The third bread recipe in this no-yeast series is special to me not just because it's great, but because it's one of the recipes I cut my teeth on. During my senior year of college, I lived off campus with two of my best friends, and for the first time we all completely signed off the campus meal plan. At the beginning of the year, I was given a copy of The Joy of Cooking -- I think by my mother, who has been responsible for some of my most formative kitchen gear. And thus began my first official foray into the kitchen. My roommates -- understandably partial to those recipes that afforded us all a full meal -- were fond of dishes like Chicken Cacciatore and Beef Stroganoff, but I often found myself drawn to the Quick Breads section. Especially when there was an exam to study for or a final paper to write.
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This section contained a well-rounded selection of both savory and sweet breads, all without yeast -- perfect for instant gratification on those late, late nights. My favorite was a tender, crumbly olive loaf flecked with rosemary that could be thrown together in mere minutes. The original recipe called for walnuts, which I omitted, opting instead to up the chopped olives a bit.
When I decided to do this series, I was reminded of this beloved olive bread, which I hadn't made in over ten years; I’m happy to say it’s just as good as I remembered. What's more, it keeps for a few days if it's well-wrapped, and it makes excellent toast.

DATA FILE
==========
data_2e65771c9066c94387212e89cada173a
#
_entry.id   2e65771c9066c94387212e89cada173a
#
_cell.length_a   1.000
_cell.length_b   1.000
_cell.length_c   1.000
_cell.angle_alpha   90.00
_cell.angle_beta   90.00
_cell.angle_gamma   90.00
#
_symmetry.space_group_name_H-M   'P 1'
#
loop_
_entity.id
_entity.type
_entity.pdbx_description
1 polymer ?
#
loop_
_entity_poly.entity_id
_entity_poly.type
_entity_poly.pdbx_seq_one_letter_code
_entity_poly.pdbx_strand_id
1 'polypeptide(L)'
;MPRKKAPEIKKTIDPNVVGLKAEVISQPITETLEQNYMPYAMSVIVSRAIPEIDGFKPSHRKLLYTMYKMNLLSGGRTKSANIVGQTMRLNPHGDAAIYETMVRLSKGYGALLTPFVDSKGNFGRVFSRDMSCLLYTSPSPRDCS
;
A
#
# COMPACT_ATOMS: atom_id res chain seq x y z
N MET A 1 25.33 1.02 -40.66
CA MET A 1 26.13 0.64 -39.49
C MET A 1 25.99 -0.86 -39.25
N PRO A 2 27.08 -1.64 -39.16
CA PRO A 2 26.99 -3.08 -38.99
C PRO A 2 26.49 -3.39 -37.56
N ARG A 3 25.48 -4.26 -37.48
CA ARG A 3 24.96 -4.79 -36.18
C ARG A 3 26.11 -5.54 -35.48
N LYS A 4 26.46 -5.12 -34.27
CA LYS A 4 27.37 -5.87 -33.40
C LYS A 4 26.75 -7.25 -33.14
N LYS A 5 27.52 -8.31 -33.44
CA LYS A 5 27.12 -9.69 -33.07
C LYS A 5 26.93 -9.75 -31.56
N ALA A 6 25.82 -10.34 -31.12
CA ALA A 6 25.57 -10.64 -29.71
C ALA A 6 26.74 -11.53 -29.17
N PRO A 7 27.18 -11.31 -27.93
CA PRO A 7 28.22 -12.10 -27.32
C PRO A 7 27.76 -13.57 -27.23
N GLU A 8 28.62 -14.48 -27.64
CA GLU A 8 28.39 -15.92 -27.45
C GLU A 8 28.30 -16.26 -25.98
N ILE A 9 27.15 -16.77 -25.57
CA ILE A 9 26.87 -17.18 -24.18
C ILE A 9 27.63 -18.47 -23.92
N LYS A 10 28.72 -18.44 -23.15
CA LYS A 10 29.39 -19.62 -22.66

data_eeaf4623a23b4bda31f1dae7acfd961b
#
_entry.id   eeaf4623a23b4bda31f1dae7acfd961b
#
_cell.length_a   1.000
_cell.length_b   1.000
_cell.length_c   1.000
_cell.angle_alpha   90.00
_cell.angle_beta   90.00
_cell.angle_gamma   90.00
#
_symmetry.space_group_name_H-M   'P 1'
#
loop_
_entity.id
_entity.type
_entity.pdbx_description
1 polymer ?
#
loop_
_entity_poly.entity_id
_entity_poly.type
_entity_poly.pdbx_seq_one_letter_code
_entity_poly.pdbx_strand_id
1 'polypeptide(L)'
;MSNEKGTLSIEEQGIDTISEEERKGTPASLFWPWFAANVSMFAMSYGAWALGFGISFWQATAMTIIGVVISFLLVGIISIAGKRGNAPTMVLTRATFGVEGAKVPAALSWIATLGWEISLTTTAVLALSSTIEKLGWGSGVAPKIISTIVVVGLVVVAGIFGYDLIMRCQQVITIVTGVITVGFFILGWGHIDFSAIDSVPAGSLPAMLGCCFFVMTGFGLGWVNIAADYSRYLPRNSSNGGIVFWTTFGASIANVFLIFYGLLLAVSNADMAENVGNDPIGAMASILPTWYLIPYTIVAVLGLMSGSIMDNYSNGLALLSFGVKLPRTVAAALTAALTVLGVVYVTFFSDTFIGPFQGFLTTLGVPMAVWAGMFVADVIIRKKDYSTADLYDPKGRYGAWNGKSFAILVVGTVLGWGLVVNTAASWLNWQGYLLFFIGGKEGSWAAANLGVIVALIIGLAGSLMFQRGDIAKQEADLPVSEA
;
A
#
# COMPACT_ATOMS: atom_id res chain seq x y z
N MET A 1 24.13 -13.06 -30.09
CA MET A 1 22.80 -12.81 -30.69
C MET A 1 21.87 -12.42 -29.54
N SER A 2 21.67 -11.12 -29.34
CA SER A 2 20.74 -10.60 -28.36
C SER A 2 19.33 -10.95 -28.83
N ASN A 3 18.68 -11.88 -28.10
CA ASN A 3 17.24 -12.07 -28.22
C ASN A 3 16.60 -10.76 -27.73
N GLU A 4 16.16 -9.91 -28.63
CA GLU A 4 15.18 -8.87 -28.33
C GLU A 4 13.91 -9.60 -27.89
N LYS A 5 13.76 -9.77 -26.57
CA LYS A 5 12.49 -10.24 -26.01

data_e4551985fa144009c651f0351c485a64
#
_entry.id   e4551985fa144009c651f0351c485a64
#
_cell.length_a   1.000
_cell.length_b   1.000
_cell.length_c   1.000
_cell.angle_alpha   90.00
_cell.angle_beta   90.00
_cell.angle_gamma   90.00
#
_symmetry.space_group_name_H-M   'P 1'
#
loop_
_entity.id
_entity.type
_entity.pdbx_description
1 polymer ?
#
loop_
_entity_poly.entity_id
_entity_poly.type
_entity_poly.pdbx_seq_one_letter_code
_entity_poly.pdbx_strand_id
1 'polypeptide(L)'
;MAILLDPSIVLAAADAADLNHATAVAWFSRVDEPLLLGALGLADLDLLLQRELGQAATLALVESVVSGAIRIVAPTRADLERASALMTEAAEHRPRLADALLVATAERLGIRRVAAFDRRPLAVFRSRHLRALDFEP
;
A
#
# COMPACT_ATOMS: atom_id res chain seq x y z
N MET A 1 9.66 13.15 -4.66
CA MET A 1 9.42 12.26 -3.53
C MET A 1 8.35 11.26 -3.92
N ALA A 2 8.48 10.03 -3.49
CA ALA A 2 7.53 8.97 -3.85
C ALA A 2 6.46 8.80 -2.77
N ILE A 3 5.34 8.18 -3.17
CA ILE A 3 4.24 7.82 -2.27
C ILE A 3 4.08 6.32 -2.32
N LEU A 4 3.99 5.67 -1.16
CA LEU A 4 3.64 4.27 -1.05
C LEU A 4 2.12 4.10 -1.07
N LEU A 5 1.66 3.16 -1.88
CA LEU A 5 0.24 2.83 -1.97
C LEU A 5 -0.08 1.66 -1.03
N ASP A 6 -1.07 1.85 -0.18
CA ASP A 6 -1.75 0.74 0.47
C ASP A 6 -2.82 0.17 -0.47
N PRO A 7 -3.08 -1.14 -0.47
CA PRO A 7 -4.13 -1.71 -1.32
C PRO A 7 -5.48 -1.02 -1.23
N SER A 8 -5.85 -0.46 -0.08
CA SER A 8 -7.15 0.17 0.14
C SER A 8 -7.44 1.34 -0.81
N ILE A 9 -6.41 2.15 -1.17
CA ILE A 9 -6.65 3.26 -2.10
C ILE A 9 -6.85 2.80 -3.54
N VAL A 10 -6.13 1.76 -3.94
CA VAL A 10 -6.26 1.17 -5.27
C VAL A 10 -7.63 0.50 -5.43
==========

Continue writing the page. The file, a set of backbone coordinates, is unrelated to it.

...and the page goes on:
Mediterranean Olive Bread
Adapted from The Joy of Cooking
1 1/2 cups all-purpose flour
3/4 cup whole wheat flour
2 1/2 teaspoons baking powder
1 teaspoon chopped fresh rosemary
1/2 teaspoon salt
2 large eggs, lightly beaten
1 cup milk
1/4 cup olive oil
1/2 cup chopped pitted imported olives (I used kalamata)
1. Position a rack in the lower third of the oven and heat the oven to 350º F. Grease a 6-cup loaf pan.
2. In a medium bowl, whisk together the flours, baking powder, rosemary, and salt. In a large bowl, stir together the eggs, milk and olive oil. Add the flour mixture and fold until about three quarters of the dry ingredients are moistened. Add the olives, and fold just until the pieces are distributed and the dry ingredients are moistened; the batter will be stiff.
3. Scrape the batter into the pan and spread evenly. Bake until a toothpick inserted in the center comes out clean, about 45 minutes. Let cool in the pan on a rack for 5 to 10 minutes before unmolding to cool completely on the rack. Serve with olive oil for dipping.
A New Way to Dinner, co-authored by Food52's founders Amanda Hesser and Merrill Stubbs, is an indispensable playbook for stress-free meal-planning (hint: cook foundational dishes on the weekend and mix and match ‘em through the week).